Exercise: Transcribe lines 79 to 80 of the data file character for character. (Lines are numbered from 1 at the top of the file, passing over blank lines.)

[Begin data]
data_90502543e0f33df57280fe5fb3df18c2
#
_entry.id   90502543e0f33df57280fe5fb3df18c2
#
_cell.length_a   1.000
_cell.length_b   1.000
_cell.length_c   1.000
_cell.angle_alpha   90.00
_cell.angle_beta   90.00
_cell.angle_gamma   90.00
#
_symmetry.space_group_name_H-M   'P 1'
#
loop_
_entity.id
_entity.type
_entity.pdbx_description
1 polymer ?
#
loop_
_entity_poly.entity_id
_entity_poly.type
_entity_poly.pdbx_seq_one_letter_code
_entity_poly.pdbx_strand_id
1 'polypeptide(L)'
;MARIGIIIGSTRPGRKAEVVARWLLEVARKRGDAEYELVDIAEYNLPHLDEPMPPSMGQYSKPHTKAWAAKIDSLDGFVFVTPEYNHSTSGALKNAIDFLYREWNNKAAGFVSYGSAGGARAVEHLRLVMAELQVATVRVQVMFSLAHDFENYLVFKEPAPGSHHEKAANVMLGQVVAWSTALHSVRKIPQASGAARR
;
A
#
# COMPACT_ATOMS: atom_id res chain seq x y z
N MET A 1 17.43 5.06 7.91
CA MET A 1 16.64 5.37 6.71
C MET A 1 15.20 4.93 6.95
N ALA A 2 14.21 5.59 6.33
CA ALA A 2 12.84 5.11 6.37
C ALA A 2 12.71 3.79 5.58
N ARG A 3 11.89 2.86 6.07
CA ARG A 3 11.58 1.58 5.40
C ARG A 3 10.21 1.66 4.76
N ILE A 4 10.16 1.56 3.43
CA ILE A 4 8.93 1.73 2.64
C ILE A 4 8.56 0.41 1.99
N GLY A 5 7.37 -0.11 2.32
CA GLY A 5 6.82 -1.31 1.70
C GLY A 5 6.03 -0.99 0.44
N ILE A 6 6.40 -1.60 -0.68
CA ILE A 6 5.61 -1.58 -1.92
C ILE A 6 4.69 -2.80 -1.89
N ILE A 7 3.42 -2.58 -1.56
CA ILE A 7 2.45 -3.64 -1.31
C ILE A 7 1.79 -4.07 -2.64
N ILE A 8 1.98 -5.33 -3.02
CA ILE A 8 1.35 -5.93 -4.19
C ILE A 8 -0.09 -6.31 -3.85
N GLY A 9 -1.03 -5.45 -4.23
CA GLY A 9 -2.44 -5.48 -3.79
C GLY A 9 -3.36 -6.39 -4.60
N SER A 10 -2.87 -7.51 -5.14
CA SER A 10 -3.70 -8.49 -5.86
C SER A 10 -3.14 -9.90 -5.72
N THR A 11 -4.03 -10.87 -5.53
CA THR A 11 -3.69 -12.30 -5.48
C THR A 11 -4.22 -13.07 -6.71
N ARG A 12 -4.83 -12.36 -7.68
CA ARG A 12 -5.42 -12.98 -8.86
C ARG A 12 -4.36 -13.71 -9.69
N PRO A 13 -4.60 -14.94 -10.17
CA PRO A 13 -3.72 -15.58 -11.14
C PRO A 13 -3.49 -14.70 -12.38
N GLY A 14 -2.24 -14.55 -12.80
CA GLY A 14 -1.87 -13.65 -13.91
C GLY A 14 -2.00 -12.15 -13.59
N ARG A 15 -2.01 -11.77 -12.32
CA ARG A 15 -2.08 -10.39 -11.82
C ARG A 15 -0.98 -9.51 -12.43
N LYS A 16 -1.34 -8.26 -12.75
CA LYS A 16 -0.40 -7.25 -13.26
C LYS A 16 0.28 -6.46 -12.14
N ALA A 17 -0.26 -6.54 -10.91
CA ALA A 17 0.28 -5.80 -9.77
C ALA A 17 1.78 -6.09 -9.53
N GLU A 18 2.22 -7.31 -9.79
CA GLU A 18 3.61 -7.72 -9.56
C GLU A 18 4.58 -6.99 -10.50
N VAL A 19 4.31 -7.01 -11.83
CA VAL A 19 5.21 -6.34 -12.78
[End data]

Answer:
N ALA A 17 -0.26 -6.54 -10.91
CA ALA A 17 0.28 -5.80 -9.77